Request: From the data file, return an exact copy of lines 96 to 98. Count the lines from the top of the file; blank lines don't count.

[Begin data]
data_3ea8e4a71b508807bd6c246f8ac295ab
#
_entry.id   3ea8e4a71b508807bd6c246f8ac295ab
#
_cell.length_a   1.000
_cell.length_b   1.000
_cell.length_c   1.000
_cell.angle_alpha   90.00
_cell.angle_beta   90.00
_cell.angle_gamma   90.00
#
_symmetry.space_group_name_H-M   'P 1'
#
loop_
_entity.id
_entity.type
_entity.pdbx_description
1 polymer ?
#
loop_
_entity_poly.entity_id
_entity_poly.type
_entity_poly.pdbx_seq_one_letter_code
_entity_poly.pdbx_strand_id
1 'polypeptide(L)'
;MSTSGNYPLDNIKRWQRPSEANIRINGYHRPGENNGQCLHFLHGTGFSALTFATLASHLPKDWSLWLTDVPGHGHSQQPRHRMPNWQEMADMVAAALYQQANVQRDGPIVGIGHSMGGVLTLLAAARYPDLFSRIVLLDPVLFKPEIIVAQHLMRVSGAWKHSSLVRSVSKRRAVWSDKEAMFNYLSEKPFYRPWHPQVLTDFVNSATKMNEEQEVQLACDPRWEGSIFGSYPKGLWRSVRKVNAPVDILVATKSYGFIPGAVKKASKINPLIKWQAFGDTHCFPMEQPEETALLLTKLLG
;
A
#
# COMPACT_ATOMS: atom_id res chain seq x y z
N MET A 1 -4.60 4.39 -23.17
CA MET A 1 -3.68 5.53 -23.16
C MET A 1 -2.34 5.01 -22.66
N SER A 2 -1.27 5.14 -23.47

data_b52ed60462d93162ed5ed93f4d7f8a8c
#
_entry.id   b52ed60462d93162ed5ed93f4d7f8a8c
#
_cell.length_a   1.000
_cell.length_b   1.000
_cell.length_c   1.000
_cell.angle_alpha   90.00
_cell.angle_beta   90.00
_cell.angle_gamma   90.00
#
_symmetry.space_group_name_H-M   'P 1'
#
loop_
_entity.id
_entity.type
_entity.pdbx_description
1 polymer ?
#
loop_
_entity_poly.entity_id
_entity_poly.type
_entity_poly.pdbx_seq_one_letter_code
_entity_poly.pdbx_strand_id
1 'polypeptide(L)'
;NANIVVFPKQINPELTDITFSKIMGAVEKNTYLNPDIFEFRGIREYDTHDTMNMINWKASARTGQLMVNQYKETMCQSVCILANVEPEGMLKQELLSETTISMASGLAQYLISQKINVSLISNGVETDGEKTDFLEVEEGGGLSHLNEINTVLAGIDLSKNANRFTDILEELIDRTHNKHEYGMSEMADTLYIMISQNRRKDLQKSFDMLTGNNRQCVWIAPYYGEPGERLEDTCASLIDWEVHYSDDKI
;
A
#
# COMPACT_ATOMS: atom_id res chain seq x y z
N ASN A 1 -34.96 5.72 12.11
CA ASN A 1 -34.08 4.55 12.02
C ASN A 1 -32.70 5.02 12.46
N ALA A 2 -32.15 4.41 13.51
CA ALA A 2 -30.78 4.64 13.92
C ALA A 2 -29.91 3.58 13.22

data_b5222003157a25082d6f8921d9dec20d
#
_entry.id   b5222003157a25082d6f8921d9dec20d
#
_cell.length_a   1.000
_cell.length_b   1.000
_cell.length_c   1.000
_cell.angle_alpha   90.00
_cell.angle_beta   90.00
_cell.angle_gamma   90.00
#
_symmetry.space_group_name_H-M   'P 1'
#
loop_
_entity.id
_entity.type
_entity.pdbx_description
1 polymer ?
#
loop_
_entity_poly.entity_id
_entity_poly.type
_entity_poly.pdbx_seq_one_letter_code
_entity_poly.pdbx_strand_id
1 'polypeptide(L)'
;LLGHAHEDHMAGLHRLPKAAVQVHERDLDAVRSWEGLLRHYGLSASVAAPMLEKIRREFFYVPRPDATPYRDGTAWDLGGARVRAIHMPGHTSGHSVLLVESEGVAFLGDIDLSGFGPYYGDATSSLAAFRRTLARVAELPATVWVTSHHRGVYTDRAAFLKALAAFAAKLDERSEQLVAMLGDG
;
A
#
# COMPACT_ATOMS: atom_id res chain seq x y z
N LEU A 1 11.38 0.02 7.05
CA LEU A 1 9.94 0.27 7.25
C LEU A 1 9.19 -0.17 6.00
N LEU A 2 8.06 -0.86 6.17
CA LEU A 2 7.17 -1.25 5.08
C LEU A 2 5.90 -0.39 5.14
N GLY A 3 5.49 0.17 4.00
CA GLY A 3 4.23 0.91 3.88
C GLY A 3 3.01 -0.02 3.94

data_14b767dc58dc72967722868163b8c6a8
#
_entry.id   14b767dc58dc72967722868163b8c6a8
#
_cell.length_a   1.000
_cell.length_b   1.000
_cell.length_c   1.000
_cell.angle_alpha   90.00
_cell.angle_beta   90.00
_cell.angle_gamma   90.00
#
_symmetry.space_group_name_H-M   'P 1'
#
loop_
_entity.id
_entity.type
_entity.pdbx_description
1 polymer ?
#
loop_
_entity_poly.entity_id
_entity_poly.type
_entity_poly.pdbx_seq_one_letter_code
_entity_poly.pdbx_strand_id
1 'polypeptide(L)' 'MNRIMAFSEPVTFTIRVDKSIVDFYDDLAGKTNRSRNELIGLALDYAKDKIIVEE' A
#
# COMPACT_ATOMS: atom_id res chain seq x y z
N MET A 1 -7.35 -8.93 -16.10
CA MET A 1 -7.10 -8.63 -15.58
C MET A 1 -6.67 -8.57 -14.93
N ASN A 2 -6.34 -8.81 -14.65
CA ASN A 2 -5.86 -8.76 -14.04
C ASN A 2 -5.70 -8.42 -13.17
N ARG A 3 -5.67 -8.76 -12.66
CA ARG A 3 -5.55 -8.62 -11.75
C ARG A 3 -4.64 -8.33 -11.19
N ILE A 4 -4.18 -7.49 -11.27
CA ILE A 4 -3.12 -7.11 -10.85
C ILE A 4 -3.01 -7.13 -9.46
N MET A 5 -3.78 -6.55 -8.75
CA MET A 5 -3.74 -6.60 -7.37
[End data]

;LLGHAHEDHMAGLHRLPKAAVQVHERDLDAVRSWEGLLRHYGLSASVAAPMLEKIRREFFYVPRPDATPYRDGTAWDLGGARVRAIHMPGHTSGHSVLLVESEGVAFLGDIDLSGFGPYYGDATSSLAAFRRTLARVAELPATVWVTSHHRGVYTDRAAFLKALAAFAAKLDERSEQLVAMLGDG
;
A